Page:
(August 17, 2015)
California Governor Jerry Brown last week signed the California Worker Co-op Act into law, part of a growing movement in the state to create jobs and spur economic growth by supporting small businesses that are democratically owned and operated by their workers.
NCBA CLUSA welcomes this move as an example of the incorporation and enabling legislationneeded nationwide to create a legal environment conducive to cooperative growth. Currently, only half of the states in the U.S. have co-op statutes. NCBA CLUSA’s upcoming Cooperative Professionals Conference advocates for a 50-state approach to cooperative law.
Governor Jerry Brown announced August 12 that he signed a bill into law to facilitate the creation of worker-owned cooperative businesses in California. The new law, Assembly Bill 816, will remove unnecessary barriers to the creation of new worker cooperatives in California and improve operations for some existing worker cooperatives.
“AB 816, the California Worker Cooperative Act, provides a clear legal template for the formation of worker-owned businesses,” said East Bay Community Law Center staff attorney Sushil Jacob. “By providing a pathway to incorporation and a clear legal structure, AB 816 will encourage the creation of new businesses and jobs that build the assets of working people throughout the state.”
State Assemblymember Rob Bonta, who introduced the bill, called worker-owned businesses “central” to a full economic recovery and a solution to the income-inequality gap. “As low-income communities continue to struggle with the dual problems of high rates of unemployment and low-wages, worker-owned, worker-managed small businesses have emerged as an effective way to rebuild the local economy and address economic inequality.”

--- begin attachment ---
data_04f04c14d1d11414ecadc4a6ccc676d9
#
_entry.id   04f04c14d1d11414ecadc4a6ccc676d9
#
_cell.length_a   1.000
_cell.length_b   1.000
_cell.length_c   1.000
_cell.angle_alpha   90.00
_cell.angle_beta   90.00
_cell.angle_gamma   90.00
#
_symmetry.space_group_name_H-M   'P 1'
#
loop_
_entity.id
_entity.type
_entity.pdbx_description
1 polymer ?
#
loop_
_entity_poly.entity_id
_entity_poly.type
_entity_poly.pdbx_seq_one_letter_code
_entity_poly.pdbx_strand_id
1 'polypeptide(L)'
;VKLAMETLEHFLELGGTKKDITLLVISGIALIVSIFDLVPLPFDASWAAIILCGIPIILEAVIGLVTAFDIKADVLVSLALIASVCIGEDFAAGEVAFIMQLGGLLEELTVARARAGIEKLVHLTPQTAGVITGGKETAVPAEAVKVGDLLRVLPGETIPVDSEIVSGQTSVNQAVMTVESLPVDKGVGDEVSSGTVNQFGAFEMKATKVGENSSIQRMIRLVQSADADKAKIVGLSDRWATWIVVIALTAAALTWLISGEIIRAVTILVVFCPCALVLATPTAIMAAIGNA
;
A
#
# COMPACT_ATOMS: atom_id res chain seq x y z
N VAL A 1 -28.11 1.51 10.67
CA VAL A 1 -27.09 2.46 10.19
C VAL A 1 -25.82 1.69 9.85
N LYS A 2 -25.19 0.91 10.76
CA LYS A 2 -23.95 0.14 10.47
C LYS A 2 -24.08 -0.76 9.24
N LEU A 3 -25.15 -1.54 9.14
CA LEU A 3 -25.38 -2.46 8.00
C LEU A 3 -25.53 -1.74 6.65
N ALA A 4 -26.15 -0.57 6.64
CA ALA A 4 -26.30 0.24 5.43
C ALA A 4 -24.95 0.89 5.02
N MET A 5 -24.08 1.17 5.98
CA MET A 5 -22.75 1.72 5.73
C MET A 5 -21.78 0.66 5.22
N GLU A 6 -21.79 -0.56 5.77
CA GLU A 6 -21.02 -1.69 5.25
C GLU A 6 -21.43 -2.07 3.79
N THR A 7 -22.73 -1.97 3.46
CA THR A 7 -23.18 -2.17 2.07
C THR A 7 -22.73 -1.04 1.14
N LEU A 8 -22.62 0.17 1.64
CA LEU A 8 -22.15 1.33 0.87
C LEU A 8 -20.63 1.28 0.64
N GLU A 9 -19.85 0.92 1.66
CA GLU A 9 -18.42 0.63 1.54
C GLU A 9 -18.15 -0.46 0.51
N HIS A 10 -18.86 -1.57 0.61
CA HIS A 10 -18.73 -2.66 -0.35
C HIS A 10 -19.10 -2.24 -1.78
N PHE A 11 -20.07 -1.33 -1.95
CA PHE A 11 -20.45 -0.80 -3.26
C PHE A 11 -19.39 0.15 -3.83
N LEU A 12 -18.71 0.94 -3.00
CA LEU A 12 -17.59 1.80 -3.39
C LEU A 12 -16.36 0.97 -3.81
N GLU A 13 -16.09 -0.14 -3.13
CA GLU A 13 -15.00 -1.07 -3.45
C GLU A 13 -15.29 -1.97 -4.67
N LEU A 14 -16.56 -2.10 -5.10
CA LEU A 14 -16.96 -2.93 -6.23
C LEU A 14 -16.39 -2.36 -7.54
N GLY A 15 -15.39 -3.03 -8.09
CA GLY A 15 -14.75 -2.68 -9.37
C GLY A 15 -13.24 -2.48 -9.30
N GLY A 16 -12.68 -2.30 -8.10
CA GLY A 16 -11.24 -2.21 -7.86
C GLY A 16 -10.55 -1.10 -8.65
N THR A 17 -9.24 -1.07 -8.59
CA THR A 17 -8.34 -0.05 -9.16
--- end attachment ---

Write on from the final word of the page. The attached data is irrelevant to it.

The law is the result of a multi-year effort on the part of a coalition called the California Worker Cooperative Policy Coalition, which includes representation from the Sustainable Economies Law Center, the East Bay Community Law Center, the US Federation of Worker Cooperatives, the Democracy at Work Institute, the Network of Bay Area Worker Cooperatives, the Arizmendi Association of Cooperatives, and several individual members and supporters of cooperatives.
AB 816 is the latest example of a growing movement to strengthen local economies through the creation of small businesses that are democratically owned and operated by their workers. Specifically, AB 816 establishes a worker cooperative corporate entity, a statutory definition of a “worker cooperative”, and eases barriers to raising investment capital from within the local community. AB 816 mandates that a worker cooperative have a class of worker-members, and that the worker-members control the cooperative.
Anya Kamenskaya, a worker-owner at Oakland-based DIG Cooperative, Inc., said the new law was necessary to help expand her business, a graywater installation and servicing company. DIG Cooperative, Inc.,” Kamenskaya said, was incorporated in 2006 using the consumer cooperative statute because there was no way to legally form as a worker cooperative. “The language in the existing statute did not accurately portray the organizational structure of a worker-owned coop. The updated provisions in AB 816 will enable our business to more easily raise operation and expansion capital by securing securities exemptions. This, in turn, will increase our capacity to employ Oakland residents at a workplace that puts the well-being of our members first,” she said.
To read the full text of the bill at the State Legislature’s website, click here.